always being distracted. It is like trying to do two things at the same time. In rough
seas, the seas take priority over science. With calmer weather comes a renewed
emphasis on the work at hand.
As I ended my watch and prepared to go up to sleep, I looked through the starboard
porthole in the computer lab. Due to the cold weather and snow, the porthole had frozen
to form a tunnel of ice and icesicles which formed an eerie frame against the moving ice
and sea. It had been a long and challenging day.
MB & JB: There has been a question about women on the ship. As far as the ships's
crew goes, there is only one woman on the crew. She works in the ships mess. On the
support staff, we have two women marine technicians and one computer technician. On
the science teams, the University of Texas has two women and the Oregon State has
four. Although most of the staff is men approximately 1/4 are women.
cketjpet: The first animals that I saw in Antarctica were birds. They are usually with the
ship at all times. In calm winds the spend most of their time in the water. On the windy
days they spend most of their time gliding in the breeze along side the ship. The second
most common animals that I have seen are seals. They are pupping right now, but I have
not seen any young as of yet. The last type of animals that I have seen are penguins.
For the most part they are in their rookeries hatching young, and very few make it out
onto the ice where we are. Hopefully in a few weeks we will see more.
The temperatures here range from 18 to 38 degrees F. There is not a whole lot of
variation between daytime and nighttime temperatures. The wind is the major problem
when you are out on deck. A calm day has winds of about 10 miles per hour. On the
windy days the winds are 40 to 50 miles per hour.
In terms of seasickness, I was sick longer than I thought I would be. I personally was
seasick for almost two days straight. Since my initial bout, I have been just fine, even
though we have had some pretty severe seas. Others on the ship have gotten slightly
nauseous every time we experience a major change in the motion of the ship. I expect
that when we start our trip toward New Zealand that many of us will get sick again,
because we will be bucking some strong headwinds and the boat will be pitching rather
than the rolling that we experience mostly now.
MB on WASDILine: Greetings to all of the WASDI people. Thanks for your support and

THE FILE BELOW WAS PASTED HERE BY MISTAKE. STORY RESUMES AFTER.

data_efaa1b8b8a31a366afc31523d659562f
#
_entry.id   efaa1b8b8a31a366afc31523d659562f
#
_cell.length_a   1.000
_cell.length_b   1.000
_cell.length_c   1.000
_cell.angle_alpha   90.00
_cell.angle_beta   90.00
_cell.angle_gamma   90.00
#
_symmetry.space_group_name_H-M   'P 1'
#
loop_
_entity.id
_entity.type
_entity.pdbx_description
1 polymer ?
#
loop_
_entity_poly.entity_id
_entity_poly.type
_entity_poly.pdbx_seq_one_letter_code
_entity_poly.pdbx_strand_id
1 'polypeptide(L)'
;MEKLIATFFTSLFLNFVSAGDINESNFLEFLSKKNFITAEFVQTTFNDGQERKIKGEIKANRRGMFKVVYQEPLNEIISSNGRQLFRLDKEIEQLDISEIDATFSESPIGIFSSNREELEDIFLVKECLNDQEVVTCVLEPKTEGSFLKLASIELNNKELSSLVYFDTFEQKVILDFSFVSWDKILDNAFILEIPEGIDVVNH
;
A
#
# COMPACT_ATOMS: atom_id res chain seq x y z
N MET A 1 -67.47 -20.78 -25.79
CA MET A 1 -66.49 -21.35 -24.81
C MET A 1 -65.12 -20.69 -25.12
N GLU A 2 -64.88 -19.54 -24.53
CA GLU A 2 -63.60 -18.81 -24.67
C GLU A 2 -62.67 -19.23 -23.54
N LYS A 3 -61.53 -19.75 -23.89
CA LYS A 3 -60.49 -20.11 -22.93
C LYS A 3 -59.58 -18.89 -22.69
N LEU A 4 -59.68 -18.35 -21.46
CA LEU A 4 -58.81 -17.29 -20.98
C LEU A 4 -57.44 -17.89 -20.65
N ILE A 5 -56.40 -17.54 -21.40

Jennifer J: The ZAPS sled is a package of instruments which sample the water for the
presence of Iron, Manganese and Radon. The instruments are connected by a electrical
cable to the ship so that the scientists are able to record data being collected on
computers as the instruments sample the water for these elements. They are
parcticularly interested in the presence of Manganese, because manganese is a key
element that is found near hydrothermal vents.
The streamer is a 1200 meter bundle of wirers that are attached to special microphones
called hydrophones. The streamer is towed behind the ship at a speed of 4 to 5 knots.
There are large air guns which are pulled behind the ship in the water. These guns
produce sound waves which bounce off the layers of the ocean crust at different
speeds. The reflected sound waves are detected by the hydrophones on the streamer.
Special computer programs interpret the data about the reflected sound received by the
hydrophones and produce a picture of the layers of the earth's crust below the surface.
The Helium and radon which is sampled is dissolved in the water like carbon dioxide in
soda. The gas stays in solution in the water because of the high pressure and cold
temperatures at the depths the water is collected. The water is transferred to special
copper tubes once the water samples are brought on board. These samples will be
analyzed later at Oregon State. Some of the samples for radon are tested on the ship
using special carbon filters which absorb the gas, and then instruments on the ship are
used to determine the quantity of radon in the samples. There is not enough gas being
released for bubbles to be visible at the surface.
The primary mission of this cruise is to collect data and make maps of the ocean floor
looking for new evidence about volcanoes, plate tectonics and the geology of this area
of Antarctica. There is much to be learned. Everything about this area of the world is
still very new and exciting.